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There is this question:

As a result of the US Election, a wall is built along the entire Canadian border. You have been told there is a mouse hole in the wall, but it can only be seen when you are standing in front of it. Your task is to find the mouse hole by walking along the wall; however, you are standing in Minnesota and do not know whether the hole is East or West of your current location.

Give an algorithm that will allow you to find the mouse hole in O(n) steps, where n is the (unknown to you) distance in steps from your initial location to the mouse hole.

I was thinking that to find the mouse hole in O(n) steps, I would have to go both East and West at the same time.

But seeing that I can't do this (or maybe I can?), I thought that regardless of direction I first take since I'm traveling around the US border and then around the Canadian border, I would have traveled a linear time. I'm also thinking that this problem might resemble a graph?

How can I go about writing an algorithm to describe this?

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2 Answers 2

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Here is one strategy. Choose a direction (left or right) arbitrarily. Then go for some number of steps. If found the hole, you are done. Else turn around, and move backwards for a double number of steps. If found the hole you are done. Else return to start. Repeat. In each repetition of this loop, you need to increase the distance you walked. To specify the algorithm, now you need to say for how long you walk until turning back, and how much you increase the distance walked in each consecutive loop. In order for this to be efficient, you want exponential increase, i.e., in iteration $i$ you walk left for $2^i$ steps, then turn walk right for $2 * 2^i$ and return back to start for a total of $4*2^i = 2^{i+2}$ steps in iteration $i$. Now, if a hole is located at position $n$ = $2^j$ for some $j$ then you will discover it in iteration $j$. By that time you would have walked $\sum_{i=0}^j 2^{i+2} = 4(2^{j+1}-1) \le 8n = O(n)$ steps.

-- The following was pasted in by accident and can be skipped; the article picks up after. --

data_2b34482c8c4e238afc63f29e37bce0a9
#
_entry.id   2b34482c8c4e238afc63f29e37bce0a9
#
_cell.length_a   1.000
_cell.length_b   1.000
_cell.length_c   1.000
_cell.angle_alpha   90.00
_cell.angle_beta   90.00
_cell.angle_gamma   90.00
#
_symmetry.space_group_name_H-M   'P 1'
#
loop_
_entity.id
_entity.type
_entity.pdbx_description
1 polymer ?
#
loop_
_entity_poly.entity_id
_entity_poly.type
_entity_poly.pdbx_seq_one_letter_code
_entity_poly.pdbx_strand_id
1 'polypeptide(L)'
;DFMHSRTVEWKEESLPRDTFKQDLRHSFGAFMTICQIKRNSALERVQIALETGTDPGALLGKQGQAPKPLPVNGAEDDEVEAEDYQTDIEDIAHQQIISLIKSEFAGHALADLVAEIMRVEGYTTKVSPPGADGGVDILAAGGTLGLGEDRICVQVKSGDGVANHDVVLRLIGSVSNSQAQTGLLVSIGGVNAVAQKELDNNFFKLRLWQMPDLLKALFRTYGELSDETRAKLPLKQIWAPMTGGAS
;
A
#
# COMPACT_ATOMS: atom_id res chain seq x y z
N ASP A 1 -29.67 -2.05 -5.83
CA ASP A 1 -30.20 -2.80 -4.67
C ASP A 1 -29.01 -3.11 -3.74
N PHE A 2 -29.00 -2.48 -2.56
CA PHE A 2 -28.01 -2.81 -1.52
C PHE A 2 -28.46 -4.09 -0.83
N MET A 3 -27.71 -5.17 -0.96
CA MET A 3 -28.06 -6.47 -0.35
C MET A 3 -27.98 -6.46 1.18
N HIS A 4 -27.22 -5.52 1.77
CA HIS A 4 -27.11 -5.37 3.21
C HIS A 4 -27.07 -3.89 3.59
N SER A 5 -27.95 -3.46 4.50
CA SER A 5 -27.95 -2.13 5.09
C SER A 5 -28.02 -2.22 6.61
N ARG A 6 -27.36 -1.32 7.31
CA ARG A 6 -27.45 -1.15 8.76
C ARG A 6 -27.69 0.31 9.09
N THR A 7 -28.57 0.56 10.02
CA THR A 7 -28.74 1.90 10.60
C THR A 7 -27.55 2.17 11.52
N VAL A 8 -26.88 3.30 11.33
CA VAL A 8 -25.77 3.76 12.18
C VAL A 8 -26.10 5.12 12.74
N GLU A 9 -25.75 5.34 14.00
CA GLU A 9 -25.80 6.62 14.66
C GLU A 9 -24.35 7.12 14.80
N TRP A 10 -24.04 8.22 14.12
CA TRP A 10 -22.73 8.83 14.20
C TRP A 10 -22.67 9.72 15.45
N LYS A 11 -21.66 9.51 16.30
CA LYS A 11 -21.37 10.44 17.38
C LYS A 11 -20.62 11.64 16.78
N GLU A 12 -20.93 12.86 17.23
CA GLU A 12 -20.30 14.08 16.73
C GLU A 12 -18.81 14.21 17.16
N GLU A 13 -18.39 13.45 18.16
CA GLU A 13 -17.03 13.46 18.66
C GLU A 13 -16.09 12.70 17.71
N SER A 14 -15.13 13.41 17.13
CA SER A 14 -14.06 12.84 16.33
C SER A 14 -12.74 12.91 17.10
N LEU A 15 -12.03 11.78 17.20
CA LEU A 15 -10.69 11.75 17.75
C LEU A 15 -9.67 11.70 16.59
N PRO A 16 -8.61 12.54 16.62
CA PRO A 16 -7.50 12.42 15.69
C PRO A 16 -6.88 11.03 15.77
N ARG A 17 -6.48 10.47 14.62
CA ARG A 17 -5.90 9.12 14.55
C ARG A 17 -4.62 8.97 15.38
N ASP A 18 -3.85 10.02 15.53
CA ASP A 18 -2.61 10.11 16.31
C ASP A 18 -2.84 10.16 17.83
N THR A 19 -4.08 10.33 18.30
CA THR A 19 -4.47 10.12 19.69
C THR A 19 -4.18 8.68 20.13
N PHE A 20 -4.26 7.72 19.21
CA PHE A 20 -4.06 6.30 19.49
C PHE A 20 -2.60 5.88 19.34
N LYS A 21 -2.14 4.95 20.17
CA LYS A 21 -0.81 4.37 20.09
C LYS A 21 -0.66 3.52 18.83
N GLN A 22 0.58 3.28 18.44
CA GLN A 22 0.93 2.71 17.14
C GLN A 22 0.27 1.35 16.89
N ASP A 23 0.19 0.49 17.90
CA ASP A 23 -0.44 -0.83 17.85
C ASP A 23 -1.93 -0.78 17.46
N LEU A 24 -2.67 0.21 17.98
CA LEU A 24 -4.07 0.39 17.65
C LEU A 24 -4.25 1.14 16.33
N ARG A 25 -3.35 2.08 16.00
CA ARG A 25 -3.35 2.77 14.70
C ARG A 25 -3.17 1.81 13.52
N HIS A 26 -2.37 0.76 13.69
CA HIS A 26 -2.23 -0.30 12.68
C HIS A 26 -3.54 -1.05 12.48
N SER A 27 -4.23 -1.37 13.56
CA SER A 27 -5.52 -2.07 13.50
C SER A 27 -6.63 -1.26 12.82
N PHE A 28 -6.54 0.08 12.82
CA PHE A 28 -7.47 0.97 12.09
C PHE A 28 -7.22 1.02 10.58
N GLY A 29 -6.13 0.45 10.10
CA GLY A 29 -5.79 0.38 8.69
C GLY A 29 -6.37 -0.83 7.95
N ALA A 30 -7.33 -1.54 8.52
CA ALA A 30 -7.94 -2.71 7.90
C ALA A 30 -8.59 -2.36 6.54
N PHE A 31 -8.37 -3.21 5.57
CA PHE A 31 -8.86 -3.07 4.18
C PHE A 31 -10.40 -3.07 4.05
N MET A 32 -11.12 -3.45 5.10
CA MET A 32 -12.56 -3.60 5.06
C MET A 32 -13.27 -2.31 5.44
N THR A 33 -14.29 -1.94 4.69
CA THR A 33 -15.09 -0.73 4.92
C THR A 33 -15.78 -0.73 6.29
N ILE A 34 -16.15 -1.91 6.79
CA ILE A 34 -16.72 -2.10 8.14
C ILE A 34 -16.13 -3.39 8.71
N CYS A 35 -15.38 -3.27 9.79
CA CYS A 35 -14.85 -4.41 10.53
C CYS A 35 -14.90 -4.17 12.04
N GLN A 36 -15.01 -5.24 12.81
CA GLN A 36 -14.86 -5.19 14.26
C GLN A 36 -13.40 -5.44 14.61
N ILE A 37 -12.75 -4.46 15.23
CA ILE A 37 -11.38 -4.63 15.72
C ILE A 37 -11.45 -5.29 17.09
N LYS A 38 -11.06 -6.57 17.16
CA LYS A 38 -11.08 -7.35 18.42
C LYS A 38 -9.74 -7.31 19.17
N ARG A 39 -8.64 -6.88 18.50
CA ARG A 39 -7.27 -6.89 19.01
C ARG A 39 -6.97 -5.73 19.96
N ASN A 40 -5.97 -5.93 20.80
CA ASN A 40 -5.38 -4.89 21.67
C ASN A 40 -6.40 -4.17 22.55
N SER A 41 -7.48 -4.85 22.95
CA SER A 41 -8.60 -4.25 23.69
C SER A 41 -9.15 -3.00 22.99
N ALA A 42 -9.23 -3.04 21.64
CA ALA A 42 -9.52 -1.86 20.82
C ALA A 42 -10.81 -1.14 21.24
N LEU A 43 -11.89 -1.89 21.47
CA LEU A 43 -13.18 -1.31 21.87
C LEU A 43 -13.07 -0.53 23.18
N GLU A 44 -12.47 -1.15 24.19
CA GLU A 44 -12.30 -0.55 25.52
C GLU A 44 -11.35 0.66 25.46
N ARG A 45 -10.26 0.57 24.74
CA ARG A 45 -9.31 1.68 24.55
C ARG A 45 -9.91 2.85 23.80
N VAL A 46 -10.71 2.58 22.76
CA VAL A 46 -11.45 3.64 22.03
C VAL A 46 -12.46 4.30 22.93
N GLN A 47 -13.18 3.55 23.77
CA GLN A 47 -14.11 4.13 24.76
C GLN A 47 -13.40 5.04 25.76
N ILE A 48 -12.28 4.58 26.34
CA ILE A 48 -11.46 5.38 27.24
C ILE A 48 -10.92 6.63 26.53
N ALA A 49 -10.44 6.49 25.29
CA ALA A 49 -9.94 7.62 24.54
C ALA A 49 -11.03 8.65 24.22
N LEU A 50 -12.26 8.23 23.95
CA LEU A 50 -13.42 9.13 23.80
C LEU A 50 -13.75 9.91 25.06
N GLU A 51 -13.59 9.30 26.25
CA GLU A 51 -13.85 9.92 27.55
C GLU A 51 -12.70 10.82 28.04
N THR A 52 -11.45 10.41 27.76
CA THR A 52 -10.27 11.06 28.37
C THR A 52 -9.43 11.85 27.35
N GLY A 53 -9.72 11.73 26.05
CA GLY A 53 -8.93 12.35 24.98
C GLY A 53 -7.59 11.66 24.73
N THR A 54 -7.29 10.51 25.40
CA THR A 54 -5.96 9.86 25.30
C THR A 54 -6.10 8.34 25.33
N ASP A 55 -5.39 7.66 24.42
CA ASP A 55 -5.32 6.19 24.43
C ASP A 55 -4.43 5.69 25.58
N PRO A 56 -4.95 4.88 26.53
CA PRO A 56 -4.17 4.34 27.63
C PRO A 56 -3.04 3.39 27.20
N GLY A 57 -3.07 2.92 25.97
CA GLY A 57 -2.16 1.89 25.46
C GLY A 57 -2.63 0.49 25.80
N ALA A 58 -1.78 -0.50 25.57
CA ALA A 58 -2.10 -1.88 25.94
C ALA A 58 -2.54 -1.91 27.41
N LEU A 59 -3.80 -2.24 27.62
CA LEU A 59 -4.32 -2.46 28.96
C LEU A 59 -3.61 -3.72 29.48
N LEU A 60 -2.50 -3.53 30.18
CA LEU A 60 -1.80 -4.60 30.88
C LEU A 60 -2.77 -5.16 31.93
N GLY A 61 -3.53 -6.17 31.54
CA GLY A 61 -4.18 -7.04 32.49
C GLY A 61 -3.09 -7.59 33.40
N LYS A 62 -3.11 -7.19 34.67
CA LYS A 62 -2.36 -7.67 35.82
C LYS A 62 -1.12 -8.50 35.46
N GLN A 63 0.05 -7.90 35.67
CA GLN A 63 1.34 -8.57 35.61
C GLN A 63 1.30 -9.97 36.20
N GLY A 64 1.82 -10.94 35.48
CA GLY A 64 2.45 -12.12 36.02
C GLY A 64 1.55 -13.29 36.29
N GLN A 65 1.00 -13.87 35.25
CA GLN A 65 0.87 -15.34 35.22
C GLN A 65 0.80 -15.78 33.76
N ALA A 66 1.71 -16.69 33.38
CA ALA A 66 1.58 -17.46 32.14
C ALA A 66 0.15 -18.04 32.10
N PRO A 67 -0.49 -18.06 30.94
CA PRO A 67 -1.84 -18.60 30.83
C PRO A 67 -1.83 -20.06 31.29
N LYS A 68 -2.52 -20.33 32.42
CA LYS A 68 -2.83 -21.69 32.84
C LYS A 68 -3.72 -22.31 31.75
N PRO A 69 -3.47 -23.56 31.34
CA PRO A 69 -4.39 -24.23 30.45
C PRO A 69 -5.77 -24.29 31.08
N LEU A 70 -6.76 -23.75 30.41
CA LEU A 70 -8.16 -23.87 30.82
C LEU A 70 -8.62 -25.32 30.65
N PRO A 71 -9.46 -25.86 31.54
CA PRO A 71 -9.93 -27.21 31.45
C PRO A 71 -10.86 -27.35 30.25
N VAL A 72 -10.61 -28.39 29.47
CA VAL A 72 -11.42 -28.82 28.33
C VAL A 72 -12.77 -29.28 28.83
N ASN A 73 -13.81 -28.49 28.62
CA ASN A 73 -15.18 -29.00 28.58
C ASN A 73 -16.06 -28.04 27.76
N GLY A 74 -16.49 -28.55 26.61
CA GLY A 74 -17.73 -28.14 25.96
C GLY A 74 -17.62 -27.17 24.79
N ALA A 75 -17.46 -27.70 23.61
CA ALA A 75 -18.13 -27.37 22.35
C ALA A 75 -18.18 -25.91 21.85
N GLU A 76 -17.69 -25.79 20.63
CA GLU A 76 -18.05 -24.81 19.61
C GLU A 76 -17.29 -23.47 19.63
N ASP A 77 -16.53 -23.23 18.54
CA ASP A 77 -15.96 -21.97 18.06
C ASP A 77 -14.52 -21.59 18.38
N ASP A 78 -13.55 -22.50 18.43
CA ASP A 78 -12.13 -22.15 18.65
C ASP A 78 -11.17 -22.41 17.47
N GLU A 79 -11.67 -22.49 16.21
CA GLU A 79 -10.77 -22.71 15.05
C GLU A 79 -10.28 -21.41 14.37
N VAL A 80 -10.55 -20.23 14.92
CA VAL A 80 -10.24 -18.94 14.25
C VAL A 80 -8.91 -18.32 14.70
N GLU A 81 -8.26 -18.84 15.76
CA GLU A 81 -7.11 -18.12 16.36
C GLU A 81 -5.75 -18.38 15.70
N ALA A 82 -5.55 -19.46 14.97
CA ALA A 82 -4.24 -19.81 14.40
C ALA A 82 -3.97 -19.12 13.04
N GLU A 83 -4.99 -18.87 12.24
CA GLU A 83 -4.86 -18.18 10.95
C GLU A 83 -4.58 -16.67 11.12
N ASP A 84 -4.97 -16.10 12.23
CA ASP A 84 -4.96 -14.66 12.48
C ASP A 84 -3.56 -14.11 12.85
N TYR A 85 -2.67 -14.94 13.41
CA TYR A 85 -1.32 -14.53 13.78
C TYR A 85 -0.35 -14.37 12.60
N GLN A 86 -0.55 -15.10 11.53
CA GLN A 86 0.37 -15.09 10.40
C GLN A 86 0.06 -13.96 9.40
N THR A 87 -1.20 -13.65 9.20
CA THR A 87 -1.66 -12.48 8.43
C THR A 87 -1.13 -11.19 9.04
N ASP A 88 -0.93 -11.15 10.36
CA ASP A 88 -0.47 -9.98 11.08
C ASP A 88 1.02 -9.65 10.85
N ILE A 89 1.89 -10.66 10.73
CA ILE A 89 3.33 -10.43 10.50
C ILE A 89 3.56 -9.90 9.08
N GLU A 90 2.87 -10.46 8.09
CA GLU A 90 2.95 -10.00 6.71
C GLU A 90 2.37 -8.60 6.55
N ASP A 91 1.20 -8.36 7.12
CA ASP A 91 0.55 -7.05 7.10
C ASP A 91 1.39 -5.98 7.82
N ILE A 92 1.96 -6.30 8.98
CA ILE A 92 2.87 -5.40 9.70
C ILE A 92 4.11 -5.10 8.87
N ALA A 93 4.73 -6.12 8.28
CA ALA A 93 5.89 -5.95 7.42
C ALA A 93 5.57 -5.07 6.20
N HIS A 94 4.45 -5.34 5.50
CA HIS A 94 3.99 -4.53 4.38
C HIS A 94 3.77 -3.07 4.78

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  • $\begingroup$ (worst case would be at $n = 2^j + 1$) $\endgroup$
    – greybeard
    Commented Feb 6, 2016 at 21:40
  • $\begingroup$ Good comment! Indeed, I only gave the analysis for the easiest case when $n$ is a power of two. The general case differs by a multiplicative constant. $\endgroup$ Commented Feb 7, 2016 at 0:24
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This problem goes by various names, including the linear search problem and the cow path problem. The solution indicated in Denis's answer is optimal for deterministic algorithms (though the competitive ratio is 9 rather than 8), but randomized algorithms can do almost twice as better; see Kao, Rife and Tate.

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